Living  /  Services  /  Environment  /  Pollution Control  /  Air Quality  /  Burning Waste

Burning Waste

Details of legislation regarding the burning of waste, including farm waste.

The Waste Management (Prohibition of Waste Disposal by Burning) Regulations 2009 (S.I. No 286 of 2009), which came into effect on 27 July 2009, explicitly outlaws the practice of burning waste.

  • It is illegal to burn household waste in a building or anywhere on the property or garden
  • It is illegal to burn builders' waste on building sites
  • It is illegal to burn waste generated by businesses or other commercial concerns
  • It is illegal to use waste burners or any other type of container or devise to burn waste including stoves and incinerators designed to burn waste
  • It is illegal to burn waste even if it is done in a device with a chimney, stack or flue

What is the harm in burning waste?

Backyard burning is very hazardous. When you burn waste in this way, toxins and other pollutants are released into the air close to ground level where they are easily inhaled and they remain at dangerous levels near the ground for a long time. A total of 73% of dioxins (many of which cause cancer) released into the Irish atmosphere are as a result of backyard burning or 'do it yourself' incineration (a further 11% of dioxins comes from accidental building fires). In fact, this kind of burning produces 55 times more dioxins than if it were treated by a licensed modern municipal incinerator.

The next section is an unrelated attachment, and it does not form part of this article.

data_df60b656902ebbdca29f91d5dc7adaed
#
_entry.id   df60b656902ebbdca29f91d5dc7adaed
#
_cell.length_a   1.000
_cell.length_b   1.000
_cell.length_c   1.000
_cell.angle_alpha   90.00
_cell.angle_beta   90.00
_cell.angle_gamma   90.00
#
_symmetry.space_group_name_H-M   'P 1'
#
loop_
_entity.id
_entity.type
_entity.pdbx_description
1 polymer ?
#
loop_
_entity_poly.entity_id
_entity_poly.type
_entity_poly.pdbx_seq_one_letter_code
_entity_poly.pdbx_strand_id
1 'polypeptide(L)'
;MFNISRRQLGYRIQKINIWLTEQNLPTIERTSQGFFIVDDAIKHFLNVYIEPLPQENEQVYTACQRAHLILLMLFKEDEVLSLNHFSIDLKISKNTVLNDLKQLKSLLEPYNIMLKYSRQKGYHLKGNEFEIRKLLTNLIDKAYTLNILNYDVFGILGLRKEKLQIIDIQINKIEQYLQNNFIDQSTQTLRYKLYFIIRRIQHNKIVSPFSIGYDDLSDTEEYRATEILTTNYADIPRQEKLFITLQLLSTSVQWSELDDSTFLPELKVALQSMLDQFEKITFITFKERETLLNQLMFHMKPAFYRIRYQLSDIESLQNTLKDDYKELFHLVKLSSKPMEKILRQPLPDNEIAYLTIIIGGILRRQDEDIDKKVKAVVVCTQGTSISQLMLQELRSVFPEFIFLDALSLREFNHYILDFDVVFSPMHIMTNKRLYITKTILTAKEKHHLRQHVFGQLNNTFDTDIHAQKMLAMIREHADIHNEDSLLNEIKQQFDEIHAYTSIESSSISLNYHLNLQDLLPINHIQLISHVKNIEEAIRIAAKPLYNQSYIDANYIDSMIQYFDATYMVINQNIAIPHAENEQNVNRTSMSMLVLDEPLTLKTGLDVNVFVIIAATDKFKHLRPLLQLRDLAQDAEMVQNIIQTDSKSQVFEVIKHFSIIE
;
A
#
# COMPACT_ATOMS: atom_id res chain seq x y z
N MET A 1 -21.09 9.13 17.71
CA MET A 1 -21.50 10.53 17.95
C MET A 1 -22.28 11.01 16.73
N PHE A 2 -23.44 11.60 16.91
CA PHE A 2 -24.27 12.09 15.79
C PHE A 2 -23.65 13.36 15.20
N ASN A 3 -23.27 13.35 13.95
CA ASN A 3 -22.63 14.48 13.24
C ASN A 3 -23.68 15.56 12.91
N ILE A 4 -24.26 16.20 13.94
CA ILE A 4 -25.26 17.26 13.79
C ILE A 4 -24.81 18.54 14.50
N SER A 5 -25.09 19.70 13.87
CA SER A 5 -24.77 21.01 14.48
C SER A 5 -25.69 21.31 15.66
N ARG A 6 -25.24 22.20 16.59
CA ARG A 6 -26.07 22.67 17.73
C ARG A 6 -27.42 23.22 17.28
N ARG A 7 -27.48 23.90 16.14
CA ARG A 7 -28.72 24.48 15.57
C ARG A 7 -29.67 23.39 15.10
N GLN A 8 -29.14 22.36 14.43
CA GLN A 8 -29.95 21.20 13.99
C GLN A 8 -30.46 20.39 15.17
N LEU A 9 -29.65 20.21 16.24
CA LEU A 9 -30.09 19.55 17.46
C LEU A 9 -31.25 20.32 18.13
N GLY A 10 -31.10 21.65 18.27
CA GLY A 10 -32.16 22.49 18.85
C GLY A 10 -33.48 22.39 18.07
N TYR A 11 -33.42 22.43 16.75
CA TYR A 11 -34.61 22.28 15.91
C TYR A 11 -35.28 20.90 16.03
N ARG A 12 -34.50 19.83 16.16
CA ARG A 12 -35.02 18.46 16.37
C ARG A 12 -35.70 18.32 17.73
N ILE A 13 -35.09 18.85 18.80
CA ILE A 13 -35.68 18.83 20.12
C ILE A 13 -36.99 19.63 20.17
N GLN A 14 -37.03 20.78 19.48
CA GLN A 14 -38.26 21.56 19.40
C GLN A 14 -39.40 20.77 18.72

Some of the pollutants that can be generated uncontrolled burning are:

  • Dioxins and furans - some dioxins cause cancer and other illnesses including skin lesions and birth defects. Dioxins may accumulate in fat tissue in humans and animals
  • Carbon monoxide - small amounts may cause headaches and nausea
  • Styrene - released from the burning of polystyrene. Absorbed through the skin and lungs, high levels damage eyes and mucous membranes, and in the long term affects the central nervous system, causing headaches, fatigue, weakness, and depression
  • Microscopic particles - get deep into the lungs leading to asthma, bronchitis and heart problems
  • Ash may contain mercury, lead, arsenic and other heavy metals, causes heart, kidney and brain damage, and may also accumulate in vegetables grown in soil containing ash

What are the special regulations for farm waste?

Under the Regulations, farmers are required to follow a specified waste hierarchy only permitting the burning of uncontaminated wood, trees, tree trimmings, leaves, brush or other similar wastes generated by agricultural practices as a last resort.

Farmers who feel that they have no alternative to burning waste must notify the local authority in advance of their intention to carry out the disposal and provide information under the Regulations.

The following steps should first be taken to manage agricultural wastes:

  • Reduce waste in accordance with best agricultural practice
  • Reduce waste where possible
  • Recycle waste through shredding, used as compost or wood chippings
  • Salvage waste for use as fuel where practicable

The purpose of these regulations is to abolish the practice of burning waste. An exemption has been made for farmers only as a last resort to burn wastes generated by agricultural practices.

Manage your waste properly

  • Reduce
  • Reuse
  • Recycle
  • Compost

Wicklow County Council has five recycling centres. You can dramatically reduce the volume of your waste that needs disposal by using these facilities. Contact us for a list of permitted collectors before you give anybody your residual waste for disposal.

Read more:

Waste Management (Prohibition of Waste Disposal by Burning) Regulations 2009 (S.I. No 286 of 2009)